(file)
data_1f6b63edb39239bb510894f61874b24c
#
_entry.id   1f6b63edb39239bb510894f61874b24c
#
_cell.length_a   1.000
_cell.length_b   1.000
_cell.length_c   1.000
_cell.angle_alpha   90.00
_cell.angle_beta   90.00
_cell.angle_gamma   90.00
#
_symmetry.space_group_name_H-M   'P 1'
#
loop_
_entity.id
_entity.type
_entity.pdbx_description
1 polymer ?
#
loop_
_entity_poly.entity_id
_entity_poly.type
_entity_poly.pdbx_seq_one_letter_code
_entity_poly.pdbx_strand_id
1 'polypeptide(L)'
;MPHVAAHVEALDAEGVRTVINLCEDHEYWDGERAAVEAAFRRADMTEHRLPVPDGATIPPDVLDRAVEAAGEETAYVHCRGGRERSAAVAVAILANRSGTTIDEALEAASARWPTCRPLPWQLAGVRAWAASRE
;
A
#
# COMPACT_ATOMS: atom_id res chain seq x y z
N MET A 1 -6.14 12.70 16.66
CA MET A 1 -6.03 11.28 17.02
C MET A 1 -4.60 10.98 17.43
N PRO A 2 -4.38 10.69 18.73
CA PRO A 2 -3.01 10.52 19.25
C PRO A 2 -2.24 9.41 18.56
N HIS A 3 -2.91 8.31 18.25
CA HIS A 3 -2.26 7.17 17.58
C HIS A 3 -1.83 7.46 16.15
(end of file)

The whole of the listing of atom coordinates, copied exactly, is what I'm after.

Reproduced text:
data_1f6b63edb39239bb510894f61874b24c
#
_entry.id   1f6b63edb39239bb510894f61874b24c
#
_cell.length_a   1.000
_cell.length_b   1.000
_cell.length_c   1.000
_cell.angle_alpha   90.00
_cell.angle_beta   90.00
_cell.angle_gamma   90.00
#
_symmetry.space_group_name_H-M   'P 1'
#
loop_
_entity.id
_entity.type
_entity.pdbx_description
1 polymer ?
#
loop_
_entity_poly.entity_id
_entity_poly.type
_entity_poly.pdbx_seq_one_letter_code
_entity_poly.pdbx_strand_id
1 'polypeptide(L)'
;MPHVAAHVEALDAEGVRTVINLCEDHEYWDGERAAVEAAFRRADMTEHRLPVPDGATIPPDVLDRAVEAAGEETAYVHCRGGRERSAAVAVAILANRSGTTIDEALEAASARWPTCRPLPWQLAGVRAWAASRE
;
A
#
# COMPACT_ATOMS: atom_id res chain seq x y z
N MET A 1 -6.14 12.70 16.66
CA MET A 1 -6.03 11.28 17.02
C MET A 1 -4.60 10.98 17.43
N PRO A 2 -4.38 10.69 18.73
CA PRO A 2 -3.01 10.52 19.25
C PRO A 2 -2.24 9.41 18.56
N HIS A 3 -2.91 8.31 18.25
CA HIS A 3 -2.26 7.17 17.58
C HIS A 3 -1.83 7.46 16.15